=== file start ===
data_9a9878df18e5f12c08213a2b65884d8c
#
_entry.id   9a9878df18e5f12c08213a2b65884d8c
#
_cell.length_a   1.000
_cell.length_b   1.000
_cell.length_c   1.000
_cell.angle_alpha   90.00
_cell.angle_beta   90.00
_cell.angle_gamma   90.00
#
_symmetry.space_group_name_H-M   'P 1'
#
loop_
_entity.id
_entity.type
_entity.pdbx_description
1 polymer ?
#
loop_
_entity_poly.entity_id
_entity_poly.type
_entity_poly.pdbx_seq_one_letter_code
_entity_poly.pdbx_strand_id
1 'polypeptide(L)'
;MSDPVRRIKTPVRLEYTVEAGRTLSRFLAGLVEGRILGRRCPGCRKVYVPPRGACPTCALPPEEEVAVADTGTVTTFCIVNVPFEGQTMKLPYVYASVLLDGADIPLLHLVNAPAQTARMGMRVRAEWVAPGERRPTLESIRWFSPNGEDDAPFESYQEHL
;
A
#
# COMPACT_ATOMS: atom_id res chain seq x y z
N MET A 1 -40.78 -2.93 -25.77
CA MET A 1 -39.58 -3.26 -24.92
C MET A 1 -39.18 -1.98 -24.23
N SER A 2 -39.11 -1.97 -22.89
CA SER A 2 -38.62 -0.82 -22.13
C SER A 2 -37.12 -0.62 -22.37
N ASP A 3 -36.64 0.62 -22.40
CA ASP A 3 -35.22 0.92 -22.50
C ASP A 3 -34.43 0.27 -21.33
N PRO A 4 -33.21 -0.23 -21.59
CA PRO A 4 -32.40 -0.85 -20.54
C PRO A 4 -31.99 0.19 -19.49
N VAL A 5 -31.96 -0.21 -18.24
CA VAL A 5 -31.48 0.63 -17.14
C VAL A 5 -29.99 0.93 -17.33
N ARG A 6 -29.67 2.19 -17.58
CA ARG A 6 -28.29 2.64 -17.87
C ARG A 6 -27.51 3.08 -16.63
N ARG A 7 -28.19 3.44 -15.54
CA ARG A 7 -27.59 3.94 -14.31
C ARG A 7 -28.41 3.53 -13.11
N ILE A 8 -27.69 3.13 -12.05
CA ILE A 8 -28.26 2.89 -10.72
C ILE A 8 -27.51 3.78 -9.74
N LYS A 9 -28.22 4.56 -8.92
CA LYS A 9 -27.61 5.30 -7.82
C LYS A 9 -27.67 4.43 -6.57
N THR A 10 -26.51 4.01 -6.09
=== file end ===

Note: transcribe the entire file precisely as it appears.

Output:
data_9a9878df18e5f12c08213a2b65884d8c
#
_entry.id   9a9878df18e5f12c08213a2b65884d8c
#
_cell.length_a   1.000
_cell.length_b   1.000
_cell.length_c   1.000
_cell.angle_alpha   90.00
_cell.angle_beta   90.00
_cell.angle_gamma   90.00
#
_symmetry.space_group_name_H-M   'P 1'
#
loop_
_entity.id
_entity.type
_entity.pdbx_description
1 polymer ?
#
loop_
_entity_poly.entity_id
_entity_poly.type
_entity_poly.pdbx_seq_one_letter_code
_entity_poly.pdbx_strand_id
1 'polypeptide(L)'
;MSDPVRRIKTPVRLEYTVEAGRTLSRFLAGLVEGRILGRRCPGCRKVYVPPRGACPTCALPPEEEVAVADTGTVTTFCIVNVPFEGQTMKLPYVYASVLLDGADIPLLHLVNAPAQTARMGMRVRAEWVAPGERRPTLESIRWFSPNGEDDAPFESYQEHL
;
A
#
# COMPACT_ATOMS: atom_id res chain seq x y z
N MET A 1 -40.78 -2.93 -25.77
CA MET A 1 -39.58 -3.26 -24.92
C MET A 1 -39.18 -1.98 -24.23
N SER A 2 -39.11 -1.97 -22.89
CA SER A 2 -38.62 -0.82 -22.13
C SER A 2 -37.12 -0.62 -22.37
N ASP A 3 -36.64 0.62 -22.40
CA ASP A 3 -35.22 0.92 -22.50
C ASP A 3 -34.43 0.27 -21.33
N PRO A 4 -33.21 -0.23 -21.59
CA PRO A 4 -32.40 -0.85 -20.54
C PRO A 4 -31.99 0.19 -19.49
N VAL A 5 -31.96 -0.21 -18.24
CA VAL A 5 -31.48 0.63 -17.14
C VAL A 5 -29.99 0.93 -17.33
N ARG A 6 -29.67 2.19 -17.58
CA ARG A 6 -28.29 2.64 -17.87
C ARG A 6 -27.51 3.08 -16.63
N ARG A 7 -28.19 3.44 -15.54
CA ARG A 7 -27.59 3.94 -14.31
C ARG A 7 -28.41 3.53 -13.11
N ILE A 8 -27.69 3.13 -12.05
CA ILE A 8 -28.26 2.89 -10.72
C ILE A 8 -27.51 3.78 -9.74
N LYS A 9 -28.22 4.56 -8.92
CA LYS A 9 -27.61 5.30 -7.82
C LYS A 9 -27.67 4.43 -6.57
N THR A 10 -26.51 4.01 -6.09